How well do you really know the people in your neighborhood?
Michael posed that question on the blog a couple of weeks ago, and it’s been haunting me. I know I’ve done an awful job of getting to know my neighbors since we’ve lived in our house. This is not, as Michael noted, an isolated phenomenon.
In many of America’s communities, the easy familiarity we once had with our neighbors (or at least what older movies and TV shows portray) is fading or already gone. Numerous contributing factors have been suggested: busy schedules and longer workdays that leave neighborhoods nearly empty of people most of the day, increasingly home-based entertainment, computer use, larger homes, fewer front porches, or fear of strangers promoted by sensational news coverage.
Curiously, though, researchers have argued that the main cause is the lifestyle change introduced by the use of cars, drawing us more and more away from the home. If this is correct, we can hardly expect this problem to go away—cars are central to our modern way of life!
The question of how to be a good neighbor in this environment is a difficult one, but an important one for the gospel and kingdom. Like family members, neighbors see us in everyday life where beliefs meet practices, and our witness is alternately strengthened or weakened by the uncovering of our hearts’ true allegiances. Neighbors occupy a middle ground between family (whom we must relate to) and friends (whom we choose to relate to)—they are near enough to us that we have to deal with them at some level, but we still have the choice of remaining aloof. Most choose the latter.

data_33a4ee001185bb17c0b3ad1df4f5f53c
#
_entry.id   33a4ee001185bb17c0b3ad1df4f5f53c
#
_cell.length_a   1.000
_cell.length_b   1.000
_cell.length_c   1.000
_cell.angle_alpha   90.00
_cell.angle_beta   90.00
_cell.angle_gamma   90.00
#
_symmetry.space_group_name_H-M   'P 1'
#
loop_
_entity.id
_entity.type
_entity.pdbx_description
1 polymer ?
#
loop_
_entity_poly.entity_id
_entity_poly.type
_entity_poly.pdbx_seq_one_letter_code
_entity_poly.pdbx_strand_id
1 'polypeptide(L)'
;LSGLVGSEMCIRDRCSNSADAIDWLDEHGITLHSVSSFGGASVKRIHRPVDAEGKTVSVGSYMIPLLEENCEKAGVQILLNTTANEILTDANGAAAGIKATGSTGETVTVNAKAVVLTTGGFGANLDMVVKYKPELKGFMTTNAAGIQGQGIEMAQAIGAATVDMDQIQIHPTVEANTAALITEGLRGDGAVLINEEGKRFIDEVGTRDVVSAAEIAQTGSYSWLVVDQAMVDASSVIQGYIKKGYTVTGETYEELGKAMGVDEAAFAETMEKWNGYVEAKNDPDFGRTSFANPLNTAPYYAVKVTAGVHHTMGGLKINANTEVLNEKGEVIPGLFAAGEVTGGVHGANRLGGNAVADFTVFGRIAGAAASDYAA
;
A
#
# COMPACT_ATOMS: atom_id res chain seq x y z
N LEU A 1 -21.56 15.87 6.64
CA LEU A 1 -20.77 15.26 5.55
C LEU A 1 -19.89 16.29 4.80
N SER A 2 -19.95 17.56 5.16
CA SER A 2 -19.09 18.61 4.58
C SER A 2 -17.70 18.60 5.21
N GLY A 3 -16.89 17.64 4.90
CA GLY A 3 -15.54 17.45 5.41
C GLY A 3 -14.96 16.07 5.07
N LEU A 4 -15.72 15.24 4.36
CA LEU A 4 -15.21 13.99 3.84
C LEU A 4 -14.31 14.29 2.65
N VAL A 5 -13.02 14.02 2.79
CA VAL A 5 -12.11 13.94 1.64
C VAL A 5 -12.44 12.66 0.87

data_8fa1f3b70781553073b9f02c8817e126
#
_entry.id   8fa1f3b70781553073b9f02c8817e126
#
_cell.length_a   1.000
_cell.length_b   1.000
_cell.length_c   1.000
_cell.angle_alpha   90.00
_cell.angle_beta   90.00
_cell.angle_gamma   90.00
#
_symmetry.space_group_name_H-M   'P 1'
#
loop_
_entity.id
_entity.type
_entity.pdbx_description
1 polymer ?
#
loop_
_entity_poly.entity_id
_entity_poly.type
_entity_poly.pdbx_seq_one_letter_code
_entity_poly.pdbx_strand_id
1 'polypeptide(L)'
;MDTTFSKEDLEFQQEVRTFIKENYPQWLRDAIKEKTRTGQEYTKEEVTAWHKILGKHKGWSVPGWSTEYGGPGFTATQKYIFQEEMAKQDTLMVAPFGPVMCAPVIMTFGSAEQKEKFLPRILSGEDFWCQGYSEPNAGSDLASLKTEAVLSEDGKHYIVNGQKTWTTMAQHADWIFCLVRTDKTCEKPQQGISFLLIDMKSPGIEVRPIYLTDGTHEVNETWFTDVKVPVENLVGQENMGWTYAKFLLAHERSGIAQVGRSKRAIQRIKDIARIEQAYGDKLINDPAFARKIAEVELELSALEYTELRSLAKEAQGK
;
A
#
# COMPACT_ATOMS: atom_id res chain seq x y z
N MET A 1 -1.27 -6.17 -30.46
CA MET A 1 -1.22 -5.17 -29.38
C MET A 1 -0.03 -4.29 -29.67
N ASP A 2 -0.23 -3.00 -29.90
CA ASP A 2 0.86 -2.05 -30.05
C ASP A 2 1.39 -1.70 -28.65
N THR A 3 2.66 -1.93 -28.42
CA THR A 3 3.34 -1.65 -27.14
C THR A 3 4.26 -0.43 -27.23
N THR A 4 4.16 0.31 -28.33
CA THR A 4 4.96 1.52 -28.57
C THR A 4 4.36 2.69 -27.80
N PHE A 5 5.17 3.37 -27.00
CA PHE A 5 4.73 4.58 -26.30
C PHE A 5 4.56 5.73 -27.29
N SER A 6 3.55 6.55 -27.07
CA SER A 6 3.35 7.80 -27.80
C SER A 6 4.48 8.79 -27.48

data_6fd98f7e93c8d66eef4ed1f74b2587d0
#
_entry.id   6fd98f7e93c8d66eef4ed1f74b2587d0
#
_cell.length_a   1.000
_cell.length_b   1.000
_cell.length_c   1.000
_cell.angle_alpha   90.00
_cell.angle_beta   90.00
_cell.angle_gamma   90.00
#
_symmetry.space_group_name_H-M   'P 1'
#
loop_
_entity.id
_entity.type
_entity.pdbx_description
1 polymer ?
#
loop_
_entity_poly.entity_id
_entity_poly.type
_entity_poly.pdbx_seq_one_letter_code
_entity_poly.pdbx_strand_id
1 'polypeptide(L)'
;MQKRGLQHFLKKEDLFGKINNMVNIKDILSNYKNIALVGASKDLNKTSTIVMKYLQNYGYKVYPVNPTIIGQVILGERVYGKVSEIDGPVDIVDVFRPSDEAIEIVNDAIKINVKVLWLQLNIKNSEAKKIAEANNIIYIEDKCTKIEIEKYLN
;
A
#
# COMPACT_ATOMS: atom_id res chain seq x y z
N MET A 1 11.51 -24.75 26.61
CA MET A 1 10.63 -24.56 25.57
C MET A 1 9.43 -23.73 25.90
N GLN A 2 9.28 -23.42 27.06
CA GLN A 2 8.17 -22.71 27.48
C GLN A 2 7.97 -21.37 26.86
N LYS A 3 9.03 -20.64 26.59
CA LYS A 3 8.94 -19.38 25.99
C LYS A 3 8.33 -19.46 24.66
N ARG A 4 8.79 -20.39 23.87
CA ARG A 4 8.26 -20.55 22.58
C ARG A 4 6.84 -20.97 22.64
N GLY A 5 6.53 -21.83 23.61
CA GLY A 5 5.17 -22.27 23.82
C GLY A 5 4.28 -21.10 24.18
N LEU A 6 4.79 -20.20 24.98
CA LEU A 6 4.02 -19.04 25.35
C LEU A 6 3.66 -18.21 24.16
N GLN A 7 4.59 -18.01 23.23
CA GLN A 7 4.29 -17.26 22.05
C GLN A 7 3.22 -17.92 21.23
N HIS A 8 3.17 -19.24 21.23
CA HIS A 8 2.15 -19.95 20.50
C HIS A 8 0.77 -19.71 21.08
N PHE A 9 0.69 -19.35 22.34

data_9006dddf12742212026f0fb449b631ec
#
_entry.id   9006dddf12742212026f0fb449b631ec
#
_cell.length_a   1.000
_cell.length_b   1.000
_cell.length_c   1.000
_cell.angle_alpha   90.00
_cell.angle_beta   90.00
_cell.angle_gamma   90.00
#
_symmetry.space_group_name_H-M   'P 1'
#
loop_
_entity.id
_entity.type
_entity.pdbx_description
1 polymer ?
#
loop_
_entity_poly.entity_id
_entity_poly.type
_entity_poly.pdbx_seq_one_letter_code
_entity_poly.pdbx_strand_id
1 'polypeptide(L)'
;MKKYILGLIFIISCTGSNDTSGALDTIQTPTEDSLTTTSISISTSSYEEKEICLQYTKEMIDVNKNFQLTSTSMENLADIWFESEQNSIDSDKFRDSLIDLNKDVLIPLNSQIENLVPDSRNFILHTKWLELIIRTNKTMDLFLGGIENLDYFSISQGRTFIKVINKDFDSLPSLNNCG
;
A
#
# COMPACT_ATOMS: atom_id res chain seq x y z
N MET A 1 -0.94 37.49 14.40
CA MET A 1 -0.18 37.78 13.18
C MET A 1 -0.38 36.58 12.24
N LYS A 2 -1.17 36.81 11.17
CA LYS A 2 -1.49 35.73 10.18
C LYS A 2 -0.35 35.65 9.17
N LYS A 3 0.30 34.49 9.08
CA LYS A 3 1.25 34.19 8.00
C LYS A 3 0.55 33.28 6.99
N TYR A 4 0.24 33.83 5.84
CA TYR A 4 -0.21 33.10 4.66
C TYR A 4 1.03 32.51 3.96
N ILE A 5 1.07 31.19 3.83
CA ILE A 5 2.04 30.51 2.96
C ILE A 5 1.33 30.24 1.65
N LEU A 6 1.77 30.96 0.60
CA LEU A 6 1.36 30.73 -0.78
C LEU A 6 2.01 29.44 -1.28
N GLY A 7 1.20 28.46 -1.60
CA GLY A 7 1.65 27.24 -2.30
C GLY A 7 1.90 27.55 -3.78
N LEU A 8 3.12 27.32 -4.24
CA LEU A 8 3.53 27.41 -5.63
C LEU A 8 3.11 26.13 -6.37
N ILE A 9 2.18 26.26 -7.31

I certainly don’t have this matter well in hand, but I do have a recommendation to pass along that I think may be helpful in building bridges with neighbors.
A new online social network has sprung up in the past few years to help connect neighbors, and I think it holds a lot of promise. It’s a free service called Nextdoor.
Rather than reinforcing existing family and friend connections like Facebook and other services, Nextdoor groups you with others in your literal, physical neighborhood. You have to have a verified street address to sign up, visible only to people in your neighborhood group (for security purposes), and you use your real name.
People post classified ads, give notice of free items left out at the curb, advertise babysitting or lawn care jobs, inform one another of upcoming events, help track down missing pets, and give suggestions about local businesses and services. You know, the kind of stuff neighbors are supposed to do!
So far I’m the only one on my street on Nextdoor, but I’m already feeling more integrated in the life of the surrounding area. In this day and age, I think we need all the help we can get making connections with those around us. Maybe it will work for you!
[As an added bonus, if you’re the first in your neighborhood to sign up, you get a free $25 Amazon gift card.]